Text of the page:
Minnesota Attorney General Keith Ellison will join the review of the fatal shooting of a Black man by Minneapolis police, authorities said Friday, shortly after police released body camera footage that showed SWAT team officers entering an apartment and shooting the 22-year-old man, who was wrapped in a blanket and had a gun in his hand.
Amir Locke was killed in the shooting just before 7 am on Wednesday. Police said Locke pointed a loaded gun “in the direction of officers.” An incident report said he had two wounds in the chest and one in the right wrist.
Activists swiftly denounced the killing, noting that Locke wasn’t named in a search warrant.
“The mother in me is furious and sick to my stomach,” said Nekima Levy Armstrong, a prominent civil rights attorney who confronted the city’s mayor and interim police chief late Thursday night after the video’s release. “Amir never had a chance to survive that encounter with the police.”
The body camera video released late Thursday showed the footage in slow motion and at regular speed. It shows an officer using a key to unlock the door and enter, followed by at least four officers in uniform and protective vests, time-stamped at about 6:48 am As they enter, they repeatedly shout, “Police, search warrant!” They also shout “Hands!” and “Get on the ground!” The video shows an officer kick a sectional sofa, and Locke, who was wrapped in a blanket on the sofa, begins to move, holding a pistol. Three shots are heard, and the video ends.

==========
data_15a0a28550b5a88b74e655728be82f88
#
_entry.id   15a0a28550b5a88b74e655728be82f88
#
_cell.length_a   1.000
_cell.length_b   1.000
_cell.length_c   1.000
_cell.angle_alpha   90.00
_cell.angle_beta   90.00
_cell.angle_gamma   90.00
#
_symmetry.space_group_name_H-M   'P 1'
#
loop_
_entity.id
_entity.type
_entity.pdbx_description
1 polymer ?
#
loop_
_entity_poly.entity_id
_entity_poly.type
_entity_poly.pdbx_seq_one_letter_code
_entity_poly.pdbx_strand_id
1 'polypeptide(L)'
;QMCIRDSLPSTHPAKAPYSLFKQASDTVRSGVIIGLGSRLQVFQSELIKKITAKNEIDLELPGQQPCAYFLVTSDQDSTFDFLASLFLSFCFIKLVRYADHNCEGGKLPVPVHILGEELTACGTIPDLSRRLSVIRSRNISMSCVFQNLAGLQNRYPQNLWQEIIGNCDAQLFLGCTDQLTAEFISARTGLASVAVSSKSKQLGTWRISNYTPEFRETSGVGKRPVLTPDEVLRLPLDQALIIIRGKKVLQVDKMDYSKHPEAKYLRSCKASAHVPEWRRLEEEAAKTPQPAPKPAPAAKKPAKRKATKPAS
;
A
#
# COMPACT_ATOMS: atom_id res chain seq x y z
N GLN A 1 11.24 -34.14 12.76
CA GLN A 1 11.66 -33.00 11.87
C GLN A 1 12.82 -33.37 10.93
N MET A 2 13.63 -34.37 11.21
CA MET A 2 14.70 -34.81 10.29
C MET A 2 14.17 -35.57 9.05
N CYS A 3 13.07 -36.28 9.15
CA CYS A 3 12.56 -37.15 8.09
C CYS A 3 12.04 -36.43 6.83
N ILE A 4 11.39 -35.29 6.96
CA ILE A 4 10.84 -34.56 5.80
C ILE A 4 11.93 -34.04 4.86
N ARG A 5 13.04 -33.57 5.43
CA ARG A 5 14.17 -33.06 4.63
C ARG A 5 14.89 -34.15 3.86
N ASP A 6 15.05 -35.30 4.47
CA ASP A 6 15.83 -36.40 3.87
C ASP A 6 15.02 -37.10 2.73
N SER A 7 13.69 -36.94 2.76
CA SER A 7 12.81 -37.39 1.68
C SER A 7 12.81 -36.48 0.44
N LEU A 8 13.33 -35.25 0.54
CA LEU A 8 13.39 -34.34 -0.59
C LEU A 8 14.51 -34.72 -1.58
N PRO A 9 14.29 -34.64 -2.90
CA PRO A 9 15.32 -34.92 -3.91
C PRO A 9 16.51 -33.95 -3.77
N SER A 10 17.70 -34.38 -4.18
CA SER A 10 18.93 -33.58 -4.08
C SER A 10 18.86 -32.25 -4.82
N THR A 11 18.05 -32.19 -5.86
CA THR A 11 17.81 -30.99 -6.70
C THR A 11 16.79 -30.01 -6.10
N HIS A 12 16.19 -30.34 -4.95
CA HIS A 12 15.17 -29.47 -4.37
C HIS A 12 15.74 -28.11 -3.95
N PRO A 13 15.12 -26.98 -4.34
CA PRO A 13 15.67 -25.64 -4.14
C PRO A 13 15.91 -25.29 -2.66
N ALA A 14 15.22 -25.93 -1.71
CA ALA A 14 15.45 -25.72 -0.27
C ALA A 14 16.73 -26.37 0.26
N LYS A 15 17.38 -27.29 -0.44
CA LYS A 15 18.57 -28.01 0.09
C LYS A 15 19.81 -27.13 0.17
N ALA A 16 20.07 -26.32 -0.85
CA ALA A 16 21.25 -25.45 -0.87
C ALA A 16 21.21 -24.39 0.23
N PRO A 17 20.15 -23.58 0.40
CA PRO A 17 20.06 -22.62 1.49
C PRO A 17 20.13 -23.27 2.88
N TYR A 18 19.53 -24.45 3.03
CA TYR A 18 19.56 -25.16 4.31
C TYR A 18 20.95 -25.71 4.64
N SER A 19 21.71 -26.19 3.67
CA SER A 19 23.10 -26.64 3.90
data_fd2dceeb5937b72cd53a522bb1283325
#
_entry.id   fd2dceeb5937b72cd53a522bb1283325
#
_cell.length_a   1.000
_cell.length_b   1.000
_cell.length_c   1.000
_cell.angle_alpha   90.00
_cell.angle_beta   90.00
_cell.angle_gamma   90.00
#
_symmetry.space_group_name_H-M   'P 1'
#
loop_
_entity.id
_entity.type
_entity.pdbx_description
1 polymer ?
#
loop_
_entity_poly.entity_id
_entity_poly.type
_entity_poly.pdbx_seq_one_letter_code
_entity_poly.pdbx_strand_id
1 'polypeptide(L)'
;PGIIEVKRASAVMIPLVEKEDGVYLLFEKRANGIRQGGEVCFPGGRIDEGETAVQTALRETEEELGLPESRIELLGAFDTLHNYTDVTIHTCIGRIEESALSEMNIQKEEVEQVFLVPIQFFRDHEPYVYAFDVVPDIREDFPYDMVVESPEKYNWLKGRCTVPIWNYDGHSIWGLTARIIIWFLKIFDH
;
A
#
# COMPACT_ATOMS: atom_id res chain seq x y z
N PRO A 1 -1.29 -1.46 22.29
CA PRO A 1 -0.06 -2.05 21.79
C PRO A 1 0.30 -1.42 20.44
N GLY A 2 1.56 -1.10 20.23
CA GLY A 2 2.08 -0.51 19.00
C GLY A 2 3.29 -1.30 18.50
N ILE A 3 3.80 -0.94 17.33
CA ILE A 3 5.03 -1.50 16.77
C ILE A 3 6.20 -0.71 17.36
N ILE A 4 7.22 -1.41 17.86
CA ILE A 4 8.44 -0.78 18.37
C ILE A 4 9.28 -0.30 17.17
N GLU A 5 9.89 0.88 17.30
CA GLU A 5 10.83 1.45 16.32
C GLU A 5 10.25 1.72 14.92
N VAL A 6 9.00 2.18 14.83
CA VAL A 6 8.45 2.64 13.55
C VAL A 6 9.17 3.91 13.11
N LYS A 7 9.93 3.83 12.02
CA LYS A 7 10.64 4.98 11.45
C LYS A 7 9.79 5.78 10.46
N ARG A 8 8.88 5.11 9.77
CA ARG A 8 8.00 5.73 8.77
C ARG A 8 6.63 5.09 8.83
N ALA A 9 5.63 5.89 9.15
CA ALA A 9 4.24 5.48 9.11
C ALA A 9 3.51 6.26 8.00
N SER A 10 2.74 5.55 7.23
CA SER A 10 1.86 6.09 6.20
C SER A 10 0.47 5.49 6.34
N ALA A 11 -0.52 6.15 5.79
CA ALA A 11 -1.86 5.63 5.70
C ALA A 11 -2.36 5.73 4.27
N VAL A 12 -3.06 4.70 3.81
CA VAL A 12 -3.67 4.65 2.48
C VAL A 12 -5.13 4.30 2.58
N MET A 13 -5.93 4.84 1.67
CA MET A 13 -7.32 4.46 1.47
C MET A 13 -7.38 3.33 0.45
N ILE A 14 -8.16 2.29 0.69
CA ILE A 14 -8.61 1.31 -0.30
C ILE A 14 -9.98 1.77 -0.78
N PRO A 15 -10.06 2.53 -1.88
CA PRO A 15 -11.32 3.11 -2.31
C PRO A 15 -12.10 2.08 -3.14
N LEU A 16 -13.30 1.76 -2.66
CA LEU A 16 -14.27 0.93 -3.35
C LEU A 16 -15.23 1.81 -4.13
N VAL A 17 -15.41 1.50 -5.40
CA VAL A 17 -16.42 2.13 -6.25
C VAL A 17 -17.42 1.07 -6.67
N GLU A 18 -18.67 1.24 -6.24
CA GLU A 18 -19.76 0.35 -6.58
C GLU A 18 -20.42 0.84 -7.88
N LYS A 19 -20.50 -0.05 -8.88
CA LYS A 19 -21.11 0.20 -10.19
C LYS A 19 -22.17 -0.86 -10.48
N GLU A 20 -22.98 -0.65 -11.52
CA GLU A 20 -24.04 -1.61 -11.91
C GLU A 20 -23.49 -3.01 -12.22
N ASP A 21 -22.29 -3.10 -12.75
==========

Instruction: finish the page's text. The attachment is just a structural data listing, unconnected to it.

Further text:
The city also released a still from the video showing Locke holding the gun, his trigger finger along the side of the barrel. The top of Locke’s head is barely visible.
Hennepin County Attorney Mike Freeman said Friday that he asked Ellison to help review the case for possible charges. Ellison’s office led prosecutions of former Minneapolis Police Officer Derek Chauvin in George Floyd’s killing and of former Brooklyn Center Officer Kim Potter in the shooting of Black motorist Daunte Wright.
Levy Armstrong, whom Mayor Jacob Frey appointed last year as co-chair on a community safety work group, said Locke’s family told her Locke was a licensed gun owner with a concealed carry permit, that he didn’t live in the apartment, that police had not been looking for him and that he wasn’t one of three suspects named in the warrant.